The New Technology
Art and Literature
The Media
Conclusion
Chapter 11: A House Divided: Korea to the Present
Opening Vignette
The Ebb and Flow of Colonialism
Military Rule
Relative Restraint: The Cultural Policy
Militarism, Colonialism, and War
Patterns Up Close: Nationalism, Empire, and Athletics
Cold War, Hot War, and Cold War
A Korean Civil War?
From Seesaw to Stalemate
Political and Economic Developments South and North
Republics and Coups
Land Reform and the Export Economy
From Authoritarian Rule to Democracy
The Democratic Era, 1993 to the Present
The New Hermit Kingdom of the North
War by Other Means
Juche and the Cult of Personality
The Kim Dynasty
Conclusion
Chapter 12: Colonized, Divided, and Reunited: Vietnam to the Present
Opening Vignette
The First Colonial Era: 1885 to 1945
The Civilizing Mission and Rebellion
Reform and Republicanism
Ho Chi Minh and Revolution
Patterns Up Close: Parsing the Language of Independence
The War for Independence
The American War
Tearing Two Nations Apart
Peace With Honor and National Unification
From Reunification to Regional Power
Building the New Socialist State
Politics and Genocide: Fighting the Khmer Rouge
Recovery and Prosperity
Conclusion
Chapter 13: Becoming the Model of Modernity: Japan to the Present
Opening Vignette
A Wonderfully Clever and Progressive People
The Russo-Japanese War
The Limits of Power Politics
The Great War and the Five Requests
Intervention and Versailles
Taisho Democracy
Militarism and Co-Prosperity: The War Years
Creating Manchukuo
State Shinto and Militarism
The China Incident
World War II in the Pacific
Allied Counterattack
Co-Prosperity and Conditional Independence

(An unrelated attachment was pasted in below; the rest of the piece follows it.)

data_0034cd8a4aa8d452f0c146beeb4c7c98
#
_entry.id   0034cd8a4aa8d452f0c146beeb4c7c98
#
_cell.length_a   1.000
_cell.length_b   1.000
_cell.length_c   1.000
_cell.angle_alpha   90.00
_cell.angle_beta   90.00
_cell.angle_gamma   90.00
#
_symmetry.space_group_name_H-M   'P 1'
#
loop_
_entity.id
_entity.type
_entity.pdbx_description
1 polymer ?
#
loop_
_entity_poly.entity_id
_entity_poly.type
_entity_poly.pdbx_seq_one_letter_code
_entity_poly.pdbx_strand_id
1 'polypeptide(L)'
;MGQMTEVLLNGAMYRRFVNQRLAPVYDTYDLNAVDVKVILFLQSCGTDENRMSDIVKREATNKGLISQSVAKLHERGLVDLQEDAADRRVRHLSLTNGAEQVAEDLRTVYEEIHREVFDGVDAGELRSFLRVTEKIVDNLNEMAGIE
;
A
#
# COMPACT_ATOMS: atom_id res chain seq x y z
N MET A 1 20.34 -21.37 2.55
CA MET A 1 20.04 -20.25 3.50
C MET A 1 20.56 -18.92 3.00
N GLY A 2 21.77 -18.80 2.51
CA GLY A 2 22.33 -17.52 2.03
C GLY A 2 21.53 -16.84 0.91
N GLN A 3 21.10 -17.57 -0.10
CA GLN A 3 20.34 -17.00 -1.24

Endgame
The Model of Modernity: From Occupation to the Present
The New Order: Reform and Constitution
The Reverse Course: Japan and the Cold War
Moving Toward the 21st Century
Patterns Up Close: Japan's History Problem
Economy, Society and Culture
From Made in Japan to Total Quality Management
The Dominance of the Middle Class
Women and Family: A Half-Step Behind?
Godzilla and Sailor Moon: Postwar Culture
Conclusion
Epilogue: Breakneck Change and the Challenge of Tradition
One Region, Three Systems?
Colonialism and Imperialism
Twentieth Century Conflict and Political Configuration
1. China and Vietnam: Authoritarian Capitalism
DT China
DT Vietnam
2. Japan, Taiwan, South Korea: Representative Government and Capitalism
DT Japan
DT South Korea
DT Taiwan
3. North Korea: Stalinist Self-Sufficiency
The Chinese Dream as the East Asian Dream?
Glossary
Credits
Index $ https://global.oup.com/academic/product/9780199946464 $ HBJF
HBL
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著者について: 

Charles A. Desnoyers is Professor of History and Director of Asian Studies at La Salle University. He is the author of several books, including Patterns of Modern Chinese History (OUP, 2016) and Patterns of World History, Third Edition (OUP, 2017), coauthored with Peter von Sivers and George B. Stow.